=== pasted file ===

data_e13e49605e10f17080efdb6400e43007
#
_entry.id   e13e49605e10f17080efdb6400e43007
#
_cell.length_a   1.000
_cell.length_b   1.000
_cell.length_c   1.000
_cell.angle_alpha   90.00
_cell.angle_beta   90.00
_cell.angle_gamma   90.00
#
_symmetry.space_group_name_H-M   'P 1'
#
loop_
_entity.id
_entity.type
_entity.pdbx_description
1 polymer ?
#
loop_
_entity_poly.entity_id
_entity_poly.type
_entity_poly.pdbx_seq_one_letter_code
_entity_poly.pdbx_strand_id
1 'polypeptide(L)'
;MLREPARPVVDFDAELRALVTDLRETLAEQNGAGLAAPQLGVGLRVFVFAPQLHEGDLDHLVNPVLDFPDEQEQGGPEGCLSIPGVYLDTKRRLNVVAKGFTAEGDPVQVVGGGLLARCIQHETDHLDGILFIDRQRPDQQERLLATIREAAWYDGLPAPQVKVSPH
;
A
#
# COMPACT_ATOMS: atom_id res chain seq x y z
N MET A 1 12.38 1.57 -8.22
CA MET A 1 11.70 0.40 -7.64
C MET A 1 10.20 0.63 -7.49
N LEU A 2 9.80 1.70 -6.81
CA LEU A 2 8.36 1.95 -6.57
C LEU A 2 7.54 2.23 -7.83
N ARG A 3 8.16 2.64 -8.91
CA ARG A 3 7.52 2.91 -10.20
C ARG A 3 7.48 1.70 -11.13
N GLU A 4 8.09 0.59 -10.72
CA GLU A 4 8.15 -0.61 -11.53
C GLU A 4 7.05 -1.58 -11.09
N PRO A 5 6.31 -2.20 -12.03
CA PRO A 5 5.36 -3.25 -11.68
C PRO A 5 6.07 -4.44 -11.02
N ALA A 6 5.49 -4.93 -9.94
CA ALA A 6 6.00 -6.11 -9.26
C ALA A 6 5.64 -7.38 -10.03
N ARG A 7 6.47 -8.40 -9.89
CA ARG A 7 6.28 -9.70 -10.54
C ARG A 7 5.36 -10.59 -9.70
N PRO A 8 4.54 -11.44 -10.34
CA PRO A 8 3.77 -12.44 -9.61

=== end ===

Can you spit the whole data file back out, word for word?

data_e13e49605e10f17080efdb6400e43007
#
_entry.id   e13e49605e10f17080efdb6400e43007
#
_cell.length_a   1.000
_cell.length_b   1.000
_cell.length_c   1.000
_cell.angle_alpha   90.00
_cell.angle_beta   90.00
_cell.angle_gamma   90.00
#
_symmetry.space_group_name_H-M   'P 1'
#
loop_
_entity.id
_entity.type
_entity.pdbx_description
1 polymer ?
#
loop_
_entity_poly.entity_id
_entity_poly.type
_entity_poly.pdbx_seq_one_letter_code
_entity_poly.pdbx_strand_id
1 'polypeptide(L)'
;MLREPARPVVDFDAELRALVTDLRETLAEQNGAGLAAPQLGVGLRVFVFAPQLHEGDLDHLVNPVLDFPDEQEQGGPEGCLSIPGVYLDTKRRLNVVAKGFTAEGDPVQVVGGGLLARCIQHETDHLDGILFIDRQRPDQQERLLATIREAAWYDGLPAPQVKVSPH
;
A
#
# COMPACT_ATOMS: atom_id res chain seq x y z
N MET A 1 12.38 1.57 -8.22
CA MET A 1 11.70 0.40 -7.64
C MET A 1 10.20 0.63 -7.49
N LEU A 2 9.80 1.70 -6.81
CA LEU A 2 8.36 1.95 -6.57
C LEU A 2 7.54 2.23 -7.83
N ARG A 3 8.16 2.64 -8.91
CA ARG A 3 7.52 2.91 -10.20
C ARG A 3 7.48 1.70 -11.13
N GLU A 4 8.09 0.59 -10.72
CA GLU A 4 8.15 -0.61 -11.53
C GLU A 4 7.05 -1.58 -11.09
N PRO A 5 6.31 -2.20 -12.03
CA PRO A 5 5.36 -3.25 -11.68
C PRO A 5 6.07 -4.44 -11.02
N ALA A 6 5.49 -4.93 -9.94
CA ALA A 6 6.00 -6.11 -9.26
C ALA A 6 5.64 -7.38 -10.03
N ARG A 7 6.47 -8.40 -9.89
CA ARG A 7 6.28 -9.70 -10.54
C ARG A 7 5.36 -10.59 -9.70
N PRO A 8 4.54 -11.44 -10.34
CA PRO A 8 3.77 -12.44 -9.61